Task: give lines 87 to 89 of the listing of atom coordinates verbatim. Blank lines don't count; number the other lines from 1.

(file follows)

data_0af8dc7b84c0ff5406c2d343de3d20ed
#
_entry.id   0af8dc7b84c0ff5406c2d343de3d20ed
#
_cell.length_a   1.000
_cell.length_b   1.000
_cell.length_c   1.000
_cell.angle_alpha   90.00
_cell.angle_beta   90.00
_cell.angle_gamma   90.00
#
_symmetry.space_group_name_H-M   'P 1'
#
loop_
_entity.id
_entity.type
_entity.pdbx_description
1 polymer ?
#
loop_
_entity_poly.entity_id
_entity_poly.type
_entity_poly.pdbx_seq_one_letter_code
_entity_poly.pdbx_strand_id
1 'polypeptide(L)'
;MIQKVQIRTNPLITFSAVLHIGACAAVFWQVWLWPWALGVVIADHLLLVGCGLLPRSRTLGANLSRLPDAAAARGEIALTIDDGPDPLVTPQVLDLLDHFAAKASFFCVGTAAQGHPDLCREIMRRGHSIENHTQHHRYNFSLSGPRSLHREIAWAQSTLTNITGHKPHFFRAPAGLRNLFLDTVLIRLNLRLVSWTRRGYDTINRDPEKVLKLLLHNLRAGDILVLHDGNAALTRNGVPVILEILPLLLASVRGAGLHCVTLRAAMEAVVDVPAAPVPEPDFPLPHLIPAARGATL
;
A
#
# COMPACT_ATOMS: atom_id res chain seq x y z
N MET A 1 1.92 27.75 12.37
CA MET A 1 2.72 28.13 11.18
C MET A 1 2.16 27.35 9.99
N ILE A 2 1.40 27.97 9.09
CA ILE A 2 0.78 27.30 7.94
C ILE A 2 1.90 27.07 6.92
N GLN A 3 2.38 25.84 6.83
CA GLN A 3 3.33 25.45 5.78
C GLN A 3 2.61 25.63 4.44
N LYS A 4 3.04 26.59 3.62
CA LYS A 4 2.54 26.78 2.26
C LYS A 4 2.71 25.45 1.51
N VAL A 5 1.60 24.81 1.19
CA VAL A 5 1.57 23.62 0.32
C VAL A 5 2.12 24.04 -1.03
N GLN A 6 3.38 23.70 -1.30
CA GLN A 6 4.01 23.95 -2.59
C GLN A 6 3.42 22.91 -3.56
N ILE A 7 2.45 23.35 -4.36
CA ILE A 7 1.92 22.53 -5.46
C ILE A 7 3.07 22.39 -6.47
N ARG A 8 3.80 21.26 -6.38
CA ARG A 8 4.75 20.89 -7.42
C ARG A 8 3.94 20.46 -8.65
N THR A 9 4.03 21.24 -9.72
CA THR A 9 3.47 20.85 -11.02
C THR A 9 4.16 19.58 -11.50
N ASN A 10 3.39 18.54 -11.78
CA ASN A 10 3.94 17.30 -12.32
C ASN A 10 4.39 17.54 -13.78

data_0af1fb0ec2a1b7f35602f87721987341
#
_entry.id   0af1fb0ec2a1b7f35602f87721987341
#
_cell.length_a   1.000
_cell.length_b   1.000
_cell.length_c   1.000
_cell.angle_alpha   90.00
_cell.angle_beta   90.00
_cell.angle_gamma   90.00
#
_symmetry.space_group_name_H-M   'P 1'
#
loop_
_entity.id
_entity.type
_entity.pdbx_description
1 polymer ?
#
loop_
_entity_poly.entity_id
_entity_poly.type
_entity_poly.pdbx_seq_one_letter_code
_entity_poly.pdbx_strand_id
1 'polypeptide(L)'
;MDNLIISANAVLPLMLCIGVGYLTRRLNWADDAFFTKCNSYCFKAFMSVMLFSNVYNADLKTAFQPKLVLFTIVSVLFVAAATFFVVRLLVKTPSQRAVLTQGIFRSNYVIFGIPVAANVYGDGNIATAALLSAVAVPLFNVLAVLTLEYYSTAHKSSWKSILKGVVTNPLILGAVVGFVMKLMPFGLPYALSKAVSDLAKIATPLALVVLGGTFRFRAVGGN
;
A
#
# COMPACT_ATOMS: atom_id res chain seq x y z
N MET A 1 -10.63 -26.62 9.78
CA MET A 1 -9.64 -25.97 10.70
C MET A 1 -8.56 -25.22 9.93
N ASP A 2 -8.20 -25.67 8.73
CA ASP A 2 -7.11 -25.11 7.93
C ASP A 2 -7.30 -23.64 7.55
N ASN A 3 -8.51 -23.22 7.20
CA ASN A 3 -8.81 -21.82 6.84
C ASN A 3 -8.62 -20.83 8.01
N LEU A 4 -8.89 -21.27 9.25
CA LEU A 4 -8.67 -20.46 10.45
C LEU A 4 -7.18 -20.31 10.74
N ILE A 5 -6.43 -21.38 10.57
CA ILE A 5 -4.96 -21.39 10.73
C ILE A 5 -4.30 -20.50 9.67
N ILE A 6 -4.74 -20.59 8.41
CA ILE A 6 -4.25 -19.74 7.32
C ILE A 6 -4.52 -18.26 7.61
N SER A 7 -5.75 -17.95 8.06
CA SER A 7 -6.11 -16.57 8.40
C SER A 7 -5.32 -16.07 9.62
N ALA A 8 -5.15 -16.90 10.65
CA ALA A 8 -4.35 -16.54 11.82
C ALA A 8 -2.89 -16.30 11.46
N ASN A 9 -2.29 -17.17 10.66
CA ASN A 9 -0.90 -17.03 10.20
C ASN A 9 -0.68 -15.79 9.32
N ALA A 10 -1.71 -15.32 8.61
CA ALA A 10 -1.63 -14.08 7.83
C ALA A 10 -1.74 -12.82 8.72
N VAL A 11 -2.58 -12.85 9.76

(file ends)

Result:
;
A
#